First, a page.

Is anybody actually making kits right now?

acesh007

Well-Known Member
Im in the same boat wishing I had jumped on the last Salzo x-wing run. It's a good thing I ran into this thread as I was looking into the Korbanth X1 Tie. Im interested to know if anyone offers kits as well.
 

vectorzero

Well-Known Member
RPF PREMIUM MEMBER
There are some resins that tend to sweat if not mixed in the proper ratio or are not mixed well enough. Cleaning with acetone or isopropyl only fixes it for a short time. The paint will stick at first, and then as the piece sweats again, the paint will rub off. There is a way to seal it, as I've heard a guy in the UK use some local stuff (that I can't remember now) that managed to stick and seal, and would take paint well. I guess you have to experiment.
Eventually it will stop, but I've had a piece that I've cleaned with isopropyl several times over a two year period, and it still has issues.

TazMan2000
See Post #9 of this thread for an approach to getting paint to stick.

Getting an accurate Studio Scale model kit is not easy. I've been interested for about 20 years, and committed to getting going about 5 years ago.

I think on average I’ve had each of the 4 Studio Scale Star Wars kits for 2 years before the build. Each has required additional purchases of donor kits.

For Star Wars kits my experience is that anything cast by Mike Salzo you can take to the bank. My X and Y are excellent. Steve Niesen does good kits, but delivery times and the casting process mean your mileage will vary. My TIE and TIE X-1 are excellent. But I would have smashed them up in frustration if I had tried to make them myself. Fortunately Andy (flyscriber) has the patience and the skills to power through the challenges.

I have experience of Captain Cardboard, but I got lucky it would seem.

So in summary in my experience the kit route IS a shorter time to satisfaction. But you will have to have patience waiting for another kit to come out, strike like a snake when it does, and put time effort and money to finishing it.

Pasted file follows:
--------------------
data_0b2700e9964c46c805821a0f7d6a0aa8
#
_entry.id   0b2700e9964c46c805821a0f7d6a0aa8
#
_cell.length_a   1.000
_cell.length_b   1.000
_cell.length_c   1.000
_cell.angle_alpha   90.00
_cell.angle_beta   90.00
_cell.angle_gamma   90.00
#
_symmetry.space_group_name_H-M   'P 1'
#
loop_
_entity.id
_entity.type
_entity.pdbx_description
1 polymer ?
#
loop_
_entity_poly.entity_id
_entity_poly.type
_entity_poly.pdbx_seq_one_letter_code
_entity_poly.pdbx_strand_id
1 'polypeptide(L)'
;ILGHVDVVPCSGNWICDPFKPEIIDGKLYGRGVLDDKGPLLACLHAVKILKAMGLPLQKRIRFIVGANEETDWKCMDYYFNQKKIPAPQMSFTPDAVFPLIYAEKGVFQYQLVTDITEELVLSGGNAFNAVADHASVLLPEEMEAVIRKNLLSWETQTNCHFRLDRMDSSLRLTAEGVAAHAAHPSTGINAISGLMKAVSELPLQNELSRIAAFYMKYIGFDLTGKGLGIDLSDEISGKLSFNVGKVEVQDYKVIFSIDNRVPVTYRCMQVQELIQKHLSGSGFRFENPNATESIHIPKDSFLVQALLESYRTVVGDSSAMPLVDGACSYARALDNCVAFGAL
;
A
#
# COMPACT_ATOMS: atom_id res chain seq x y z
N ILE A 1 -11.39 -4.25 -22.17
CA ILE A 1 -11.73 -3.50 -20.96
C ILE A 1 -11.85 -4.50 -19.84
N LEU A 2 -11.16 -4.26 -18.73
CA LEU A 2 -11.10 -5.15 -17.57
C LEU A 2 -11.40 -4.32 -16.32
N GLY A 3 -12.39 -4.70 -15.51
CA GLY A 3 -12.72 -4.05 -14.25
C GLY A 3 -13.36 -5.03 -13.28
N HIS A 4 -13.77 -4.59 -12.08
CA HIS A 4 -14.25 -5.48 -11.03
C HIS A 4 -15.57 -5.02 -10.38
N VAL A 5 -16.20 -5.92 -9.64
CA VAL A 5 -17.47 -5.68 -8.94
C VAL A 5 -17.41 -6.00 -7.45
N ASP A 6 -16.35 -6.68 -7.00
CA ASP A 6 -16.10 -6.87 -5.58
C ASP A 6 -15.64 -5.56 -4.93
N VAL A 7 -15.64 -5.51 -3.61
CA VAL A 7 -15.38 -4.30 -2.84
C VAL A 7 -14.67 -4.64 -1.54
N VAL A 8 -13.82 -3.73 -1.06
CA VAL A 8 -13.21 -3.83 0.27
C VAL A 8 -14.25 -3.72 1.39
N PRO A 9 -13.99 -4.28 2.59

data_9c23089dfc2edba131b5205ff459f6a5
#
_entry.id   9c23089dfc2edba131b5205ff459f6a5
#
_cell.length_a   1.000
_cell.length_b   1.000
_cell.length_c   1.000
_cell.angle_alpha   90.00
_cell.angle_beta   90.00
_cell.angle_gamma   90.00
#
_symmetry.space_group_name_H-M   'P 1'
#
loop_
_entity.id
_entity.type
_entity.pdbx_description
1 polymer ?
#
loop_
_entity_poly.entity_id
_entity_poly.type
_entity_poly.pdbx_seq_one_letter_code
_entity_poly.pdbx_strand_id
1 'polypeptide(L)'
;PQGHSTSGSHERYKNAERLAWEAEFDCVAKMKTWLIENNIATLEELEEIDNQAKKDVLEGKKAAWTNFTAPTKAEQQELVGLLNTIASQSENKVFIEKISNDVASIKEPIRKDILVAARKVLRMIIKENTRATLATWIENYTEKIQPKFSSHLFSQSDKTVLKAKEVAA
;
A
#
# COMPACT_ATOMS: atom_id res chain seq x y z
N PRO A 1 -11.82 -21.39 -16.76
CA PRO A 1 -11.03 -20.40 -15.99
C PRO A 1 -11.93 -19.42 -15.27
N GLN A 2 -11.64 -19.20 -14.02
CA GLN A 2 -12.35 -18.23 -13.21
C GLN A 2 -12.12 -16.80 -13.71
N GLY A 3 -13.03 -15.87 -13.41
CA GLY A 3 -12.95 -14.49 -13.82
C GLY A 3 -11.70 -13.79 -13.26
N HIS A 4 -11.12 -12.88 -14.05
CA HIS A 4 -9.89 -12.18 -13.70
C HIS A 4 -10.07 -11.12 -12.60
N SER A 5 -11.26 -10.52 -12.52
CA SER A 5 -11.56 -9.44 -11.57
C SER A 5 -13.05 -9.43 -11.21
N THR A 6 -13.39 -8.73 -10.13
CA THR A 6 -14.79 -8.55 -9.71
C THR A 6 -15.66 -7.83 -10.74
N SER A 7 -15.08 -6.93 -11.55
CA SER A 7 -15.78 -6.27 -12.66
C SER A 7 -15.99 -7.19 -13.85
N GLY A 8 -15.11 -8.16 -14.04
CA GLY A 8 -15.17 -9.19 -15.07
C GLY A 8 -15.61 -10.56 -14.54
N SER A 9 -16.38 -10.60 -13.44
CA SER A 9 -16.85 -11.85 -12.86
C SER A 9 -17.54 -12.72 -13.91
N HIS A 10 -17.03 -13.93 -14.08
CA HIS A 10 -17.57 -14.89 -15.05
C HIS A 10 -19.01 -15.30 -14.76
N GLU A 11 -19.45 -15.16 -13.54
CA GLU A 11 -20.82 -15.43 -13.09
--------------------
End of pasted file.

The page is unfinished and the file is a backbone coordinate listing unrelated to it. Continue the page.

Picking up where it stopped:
Its worth it though. I could stare at my ships for hours. They make me very happy.
 

Dedalus5550

Sr Member
RPF PREMIUM MEMBER
If you don't want to go searching for anything, and I mean this not to sound harsh, this may not be a hobby for you. That isn't how this hobby works. It never has and it never will, probably. No one has ever sold a "turn key" kit, and if anything, I see things going in a more a la carte DIY direction with castings and part availability. You are always going to have to make a Plastruct order, or find something here and there to finish it. That's what most people dig about this stuff.
Okay, I'm sure I'm gonna get my booty handed to me once again, but does the Salzo X-wing kit count? I'm sure I've seen builds posted in this forum without being moved for not being SS. And I get that a certain 1/24th scale Y-wing is decidedly not SS. But haven't some of the Nice-N kits also been deemed SS? Some people have said that since some studio models were made as masters and then cast in resin for copies, the resin kits can be SS--or even that they need to be cast in resin. Does SS require that the model be made completely with parts sourced like the originals? Can a SS kit be built from a resin kit that is made from original parts? And I promise I'm not asking to start a fire. I was thinking of the OP. If he had no knowledge of the Salzo kits, or the X-wings made by those guys in South America (is that right), or that Red Jammer kit, should they be mentioned. Not that all or any of these are being produced currently--I don't know for sure.

Okay, I'm blindfolded and I had my last meal. Fire away.
Thanks,
Mike Todd
 

Jkirkon

Well-Known Member
Lol.
The Salzo X-wing ‘counts’. Remove the blindfold and take the cigarette out of your mouth. The firing squad has stood down. :D
 

swgeek

Sr Member
Yeah unfortunately there are builds in this section that should be moved to the General Modeling section.
As far as SS models, I don't see anything wrong with resin kits. Like you said, many of the real Star Wars filming models are basically resin kits cast off a master.
I think as long as the model is as close as possible in shape, size and parts to the originals it's a SS model, whether it's a resin kit or all original parts.
 
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